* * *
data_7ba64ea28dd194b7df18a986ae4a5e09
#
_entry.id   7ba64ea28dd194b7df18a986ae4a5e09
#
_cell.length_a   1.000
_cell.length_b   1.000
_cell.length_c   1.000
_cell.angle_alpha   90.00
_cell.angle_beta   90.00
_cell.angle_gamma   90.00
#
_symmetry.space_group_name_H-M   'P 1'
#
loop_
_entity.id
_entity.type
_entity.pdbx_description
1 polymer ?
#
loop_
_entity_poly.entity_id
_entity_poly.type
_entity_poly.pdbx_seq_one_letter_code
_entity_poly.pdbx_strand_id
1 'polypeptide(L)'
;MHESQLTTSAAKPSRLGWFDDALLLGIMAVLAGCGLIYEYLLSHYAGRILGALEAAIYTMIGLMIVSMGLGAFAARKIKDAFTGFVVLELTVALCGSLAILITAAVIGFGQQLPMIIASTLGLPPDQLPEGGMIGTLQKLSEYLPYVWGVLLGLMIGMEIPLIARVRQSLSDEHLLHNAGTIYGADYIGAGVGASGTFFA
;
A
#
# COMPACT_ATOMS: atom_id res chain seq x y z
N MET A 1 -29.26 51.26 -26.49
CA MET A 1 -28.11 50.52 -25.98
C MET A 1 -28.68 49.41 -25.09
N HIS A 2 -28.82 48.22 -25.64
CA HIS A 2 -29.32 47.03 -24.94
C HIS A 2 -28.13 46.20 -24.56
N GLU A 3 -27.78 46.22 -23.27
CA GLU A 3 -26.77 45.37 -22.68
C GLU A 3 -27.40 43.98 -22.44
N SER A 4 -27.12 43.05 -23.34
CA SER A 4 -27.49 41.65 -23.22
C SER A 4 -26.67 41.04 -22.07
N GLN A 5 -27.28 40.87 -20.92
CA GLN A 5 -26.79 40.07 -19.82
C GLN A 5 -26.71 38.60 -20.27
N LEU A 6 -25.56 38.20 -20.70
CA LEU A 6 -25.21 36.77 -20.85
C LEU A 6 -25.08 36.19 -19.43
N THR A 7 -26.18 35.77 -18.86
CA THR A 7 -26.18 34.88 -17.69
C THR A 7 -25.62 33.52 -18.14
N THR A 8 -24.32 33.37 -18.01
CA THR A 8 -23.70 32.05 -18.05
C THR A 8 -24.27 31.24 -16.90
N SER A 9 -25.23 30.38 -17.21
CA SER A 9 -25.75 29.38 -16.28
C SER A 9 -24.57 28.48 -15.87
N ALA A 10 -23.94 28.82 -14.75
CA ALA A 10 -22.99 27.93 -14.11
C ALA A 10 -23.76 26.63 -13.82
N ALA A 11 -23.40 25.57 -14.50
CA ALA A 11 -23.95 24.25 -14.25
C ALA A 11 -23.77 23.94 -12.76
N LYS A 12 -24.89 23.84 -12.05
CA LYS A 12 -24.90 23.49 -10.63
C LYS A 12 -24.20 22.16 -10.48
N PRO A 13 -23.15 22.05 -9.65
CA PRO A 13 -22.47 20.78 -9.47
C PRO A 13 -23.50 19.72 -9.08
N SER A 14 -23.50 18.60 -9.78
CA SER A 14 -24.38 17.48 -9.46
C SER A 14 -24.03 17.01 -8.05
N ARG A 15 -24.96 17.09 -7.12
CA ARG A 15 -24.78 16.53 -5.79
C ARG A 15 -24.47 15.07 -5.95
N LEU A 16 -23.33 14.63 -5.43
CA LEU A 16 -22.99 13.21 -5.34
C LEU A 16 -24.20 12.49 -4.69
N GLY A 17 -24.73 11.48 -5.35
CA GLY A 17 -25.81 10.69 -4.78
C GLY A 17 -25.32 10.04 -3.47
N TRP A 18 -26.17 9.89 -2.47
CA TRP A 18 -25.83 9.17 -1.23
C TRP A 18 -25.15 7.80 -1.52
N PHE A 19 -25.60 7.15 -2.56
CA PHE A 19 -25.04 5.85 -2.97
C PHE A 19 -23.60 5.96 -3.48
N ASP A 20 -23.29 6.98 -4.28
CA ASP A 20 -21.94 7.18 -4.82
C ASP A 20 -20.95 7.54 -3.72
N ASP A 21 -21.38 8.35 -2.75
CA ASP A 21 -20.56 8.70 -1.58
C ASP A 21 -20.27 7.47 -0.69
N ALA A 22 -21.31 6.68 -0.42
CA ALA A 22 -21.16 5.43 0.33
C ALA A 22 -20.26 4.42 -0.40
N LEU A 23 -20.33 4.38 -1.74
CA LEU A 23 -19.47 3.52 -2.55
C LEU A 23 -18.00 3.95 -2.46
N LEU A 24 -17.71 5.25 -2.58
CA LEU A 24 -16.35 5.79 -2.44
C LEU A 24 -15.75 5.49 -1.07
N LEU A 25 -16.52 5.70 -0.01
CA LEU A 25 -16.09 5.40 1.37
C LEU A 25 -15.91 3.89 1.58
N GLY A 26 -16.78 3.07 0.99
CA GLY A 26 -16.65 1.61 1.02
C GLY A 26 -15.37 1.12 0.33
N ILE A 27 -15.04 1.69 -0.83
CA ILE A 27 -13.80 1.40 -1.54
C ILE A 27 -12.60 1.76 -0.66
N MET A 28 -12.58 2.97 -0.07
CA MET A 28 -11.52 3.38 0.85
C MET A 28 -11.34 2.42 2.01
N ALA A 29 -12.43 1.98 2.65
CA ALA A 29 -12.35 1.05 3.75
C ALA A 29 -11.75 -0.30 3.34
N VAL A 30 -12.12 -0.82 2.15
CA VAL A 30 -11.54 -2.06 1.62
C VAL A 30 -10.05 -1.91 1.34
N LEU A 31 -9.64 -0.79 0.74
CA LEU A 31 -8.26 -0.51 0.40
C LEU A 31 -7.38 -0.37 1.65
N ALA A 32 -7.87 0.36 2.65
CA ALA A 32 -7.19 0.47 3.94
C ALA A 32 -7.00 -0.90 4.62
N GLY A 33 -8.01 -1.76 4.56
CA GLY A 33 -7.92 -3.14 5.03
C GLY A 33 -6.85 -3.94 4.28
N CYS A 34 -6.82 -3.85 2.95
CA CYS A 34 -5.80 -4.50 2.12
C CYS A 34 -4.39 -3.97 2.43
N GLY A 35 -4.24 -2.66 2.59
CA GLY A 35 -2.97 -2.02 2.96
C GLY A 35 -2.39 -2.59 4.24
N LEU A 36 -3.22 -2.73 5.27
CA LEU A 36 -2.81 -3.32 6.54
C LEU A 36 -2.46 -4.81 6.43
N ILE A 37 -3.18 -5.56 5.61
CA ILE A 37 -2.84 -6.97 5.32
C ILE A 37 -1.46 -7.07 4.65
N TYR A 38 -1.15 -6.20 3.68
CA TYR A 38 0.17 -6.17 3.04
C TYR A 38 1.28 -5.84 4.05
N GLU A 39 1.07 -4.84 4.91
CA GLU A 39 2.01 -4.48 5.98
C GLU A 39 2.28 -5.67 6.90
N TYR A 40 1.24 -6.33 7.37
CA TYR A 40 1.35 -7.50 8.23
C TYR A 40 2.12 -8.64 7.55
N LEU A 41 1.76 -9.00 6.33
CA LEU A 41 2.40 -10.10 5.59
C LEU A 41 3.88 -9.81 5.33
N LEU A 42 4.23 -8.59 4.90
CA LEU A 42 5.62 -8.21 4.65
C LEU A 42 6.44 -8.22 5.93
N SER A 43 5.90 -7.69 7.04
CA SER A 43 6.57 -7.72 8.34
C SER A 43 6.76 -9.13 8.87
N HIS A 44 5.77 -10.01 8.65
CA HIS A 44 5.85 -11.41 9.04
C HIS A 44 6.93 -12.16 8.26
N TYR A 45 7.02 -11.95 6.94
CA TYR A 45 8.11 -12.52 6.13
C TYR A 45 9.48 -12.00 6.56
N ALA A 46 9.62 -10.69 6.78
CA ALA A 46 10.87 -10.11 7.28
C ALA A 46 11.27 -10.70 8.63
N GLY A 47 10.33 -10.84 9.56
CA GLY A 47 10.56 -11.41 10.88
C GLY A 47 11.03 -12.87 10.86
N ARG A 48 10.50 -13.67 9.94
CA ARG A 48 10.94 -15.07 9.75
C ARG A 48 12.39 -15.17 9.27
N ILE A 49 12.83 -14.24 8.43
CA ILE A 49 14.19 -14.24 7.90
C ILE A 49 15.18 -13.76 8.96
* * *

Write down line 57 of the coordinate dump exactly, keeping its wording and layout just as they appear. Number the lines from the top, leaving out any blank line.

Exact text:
C SER A 9 -24.57 28.48 -15.87